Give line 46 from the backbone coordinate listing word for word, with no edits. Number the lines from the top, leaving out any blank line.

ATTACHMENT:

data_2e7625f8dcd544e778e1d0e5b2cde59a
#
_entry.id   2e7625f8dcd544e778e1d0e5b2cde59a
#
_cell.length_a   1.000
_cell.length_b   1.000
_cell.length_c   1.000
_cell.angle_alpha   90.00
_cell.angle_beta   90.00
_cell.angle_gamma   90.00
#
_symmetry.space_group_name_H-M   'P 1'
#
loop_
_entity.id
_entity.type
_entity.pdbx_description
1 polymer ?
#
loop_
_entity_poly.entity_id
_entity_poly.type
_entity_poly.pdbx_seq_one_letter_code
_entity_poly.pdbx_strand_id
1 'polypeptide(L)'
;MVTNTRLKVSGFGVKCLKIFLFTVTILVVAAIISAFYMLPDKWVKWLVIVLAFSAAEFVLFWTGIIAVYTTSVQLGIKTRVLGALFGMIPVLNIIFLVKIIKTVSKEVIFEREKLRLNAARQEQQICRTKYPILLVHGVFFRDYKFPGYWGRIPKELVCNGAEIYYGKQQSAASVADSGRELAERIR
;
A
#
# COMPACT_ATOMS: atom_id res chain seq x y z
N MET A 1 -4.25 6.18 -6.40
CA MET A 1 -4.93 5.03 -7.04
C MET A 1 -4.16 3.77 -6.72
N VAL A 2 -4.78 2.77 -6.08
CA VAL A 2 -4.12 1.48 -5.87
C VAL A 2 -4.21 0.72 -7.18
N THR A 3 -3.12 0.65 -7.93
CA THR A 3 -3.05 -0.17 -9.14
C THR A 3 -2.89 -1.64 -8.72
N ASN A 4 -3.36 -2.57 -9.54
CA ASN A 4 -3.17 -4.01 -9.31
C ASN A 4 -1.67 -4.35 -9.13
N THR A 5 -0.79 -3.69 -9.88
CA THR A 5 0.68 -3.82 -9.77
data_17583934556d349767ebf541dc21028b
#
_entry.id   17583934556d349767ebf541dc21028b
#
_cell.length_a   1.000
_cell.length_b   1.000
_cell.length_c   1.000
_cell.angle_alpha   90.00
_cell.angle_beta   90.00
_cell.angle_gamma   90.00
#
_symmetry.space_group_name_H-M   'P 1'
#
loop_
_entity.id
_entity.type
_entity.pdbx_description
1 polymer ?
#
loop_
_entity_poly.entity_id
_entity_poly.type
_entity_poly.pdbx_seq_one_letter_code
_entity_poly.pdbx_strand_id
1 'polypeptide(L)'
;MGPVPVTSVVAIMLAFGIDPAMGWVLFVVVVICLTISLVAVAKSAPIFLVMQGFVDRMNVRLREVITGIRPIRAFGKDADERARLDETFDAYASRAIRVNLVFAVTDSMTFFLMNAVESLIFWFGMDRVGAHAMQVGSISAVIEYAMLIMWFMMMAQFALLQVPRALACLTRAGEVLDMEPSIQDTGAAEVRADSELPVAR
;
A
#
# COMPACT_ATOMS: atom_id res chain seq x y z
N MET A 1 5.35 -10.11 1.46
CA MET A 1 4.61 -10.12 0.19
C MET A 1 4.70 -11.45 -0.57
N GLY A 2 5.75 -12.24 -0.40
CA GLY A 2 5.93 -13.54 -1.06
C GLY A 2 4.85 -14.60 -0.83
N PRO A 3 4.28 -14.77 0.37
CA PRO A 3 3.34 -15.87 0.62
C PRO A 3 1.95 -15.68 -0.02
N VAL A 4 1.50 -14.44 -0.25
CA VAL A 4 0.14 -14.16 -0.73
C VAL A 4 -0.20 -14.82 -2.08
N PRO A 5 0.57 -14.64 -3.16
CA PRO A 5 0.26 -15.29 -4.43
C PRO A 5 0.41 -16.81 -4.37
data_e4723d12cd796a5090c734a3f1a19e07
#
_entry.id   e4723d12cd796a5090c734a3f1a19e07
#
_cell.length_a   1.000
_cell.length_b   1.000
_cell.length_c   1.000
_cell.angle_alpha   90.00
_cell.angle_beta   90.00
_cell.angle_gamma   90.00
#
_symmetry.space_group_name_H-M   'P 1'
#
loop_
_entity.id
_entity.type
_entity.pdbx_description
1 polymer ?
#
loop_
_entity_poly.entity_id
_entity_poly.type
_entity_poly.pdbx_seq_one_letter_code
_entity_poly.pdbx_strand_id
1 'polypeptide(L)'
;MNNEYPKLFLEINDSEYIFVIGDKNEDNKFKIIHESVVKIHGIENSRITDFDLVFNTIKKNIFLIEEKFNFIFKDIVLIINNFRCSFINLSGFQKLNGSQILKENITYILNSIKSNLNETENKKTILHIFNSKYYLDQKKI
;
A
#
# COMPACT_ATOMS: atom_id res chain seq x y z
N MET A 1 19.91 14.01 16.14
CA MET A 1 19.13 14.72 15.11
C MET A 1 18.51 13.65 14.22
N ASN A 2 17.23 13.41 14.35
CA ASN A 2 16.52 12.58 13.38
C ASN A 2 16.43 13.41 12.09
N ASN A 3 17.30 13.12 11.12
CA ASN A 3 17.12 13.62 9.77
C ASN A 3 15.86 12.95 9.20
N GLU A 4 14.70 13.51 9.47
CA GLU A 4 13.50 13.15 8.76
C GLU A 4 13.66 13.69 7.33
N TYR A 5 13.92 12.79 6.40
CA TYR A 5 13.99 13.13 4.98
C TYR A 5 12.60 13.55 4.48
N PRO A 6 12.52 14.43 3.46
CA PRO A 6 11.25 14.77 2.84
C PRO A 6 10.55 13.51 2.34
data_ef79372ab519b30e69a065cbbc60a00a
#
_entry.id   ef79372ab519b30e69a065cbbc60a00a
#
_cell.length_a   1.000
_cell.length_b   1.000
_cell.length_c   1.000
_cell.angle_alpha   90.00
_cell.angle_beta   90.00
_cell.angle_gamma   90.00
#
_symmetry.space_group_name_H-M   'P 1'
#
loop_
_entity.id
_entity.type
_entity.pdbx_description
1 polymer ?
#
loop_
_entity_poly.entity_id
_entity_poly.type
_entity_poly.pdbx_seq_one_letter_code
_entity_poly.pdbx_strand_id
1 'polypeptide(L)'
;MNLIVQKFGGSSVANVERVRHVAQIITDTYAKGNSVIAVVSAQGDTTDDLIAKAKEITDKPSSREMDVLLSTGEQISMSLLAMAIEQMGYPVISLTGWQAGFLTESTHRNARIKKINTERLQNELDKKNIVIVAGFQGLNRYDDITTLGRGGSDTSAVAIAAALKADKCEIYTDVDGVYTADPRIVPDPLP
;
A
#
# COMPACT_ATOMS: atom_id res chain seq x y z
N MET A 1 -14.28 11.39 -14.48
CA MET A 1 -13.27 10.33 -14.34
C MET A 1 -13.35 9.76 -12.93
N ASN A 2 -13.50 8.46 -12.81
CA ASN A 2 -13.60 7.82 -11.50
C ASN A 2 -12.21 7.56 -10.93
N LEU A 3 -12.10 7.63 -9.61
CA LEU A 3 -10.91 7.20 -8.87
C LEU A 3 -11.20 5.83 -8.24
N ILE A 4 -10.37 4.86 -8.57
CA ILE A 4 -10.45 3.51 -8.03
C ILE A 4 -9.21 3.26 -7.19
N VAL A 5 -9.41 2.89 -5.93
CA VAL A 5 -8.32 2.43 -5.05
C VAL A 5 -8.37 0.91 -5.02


#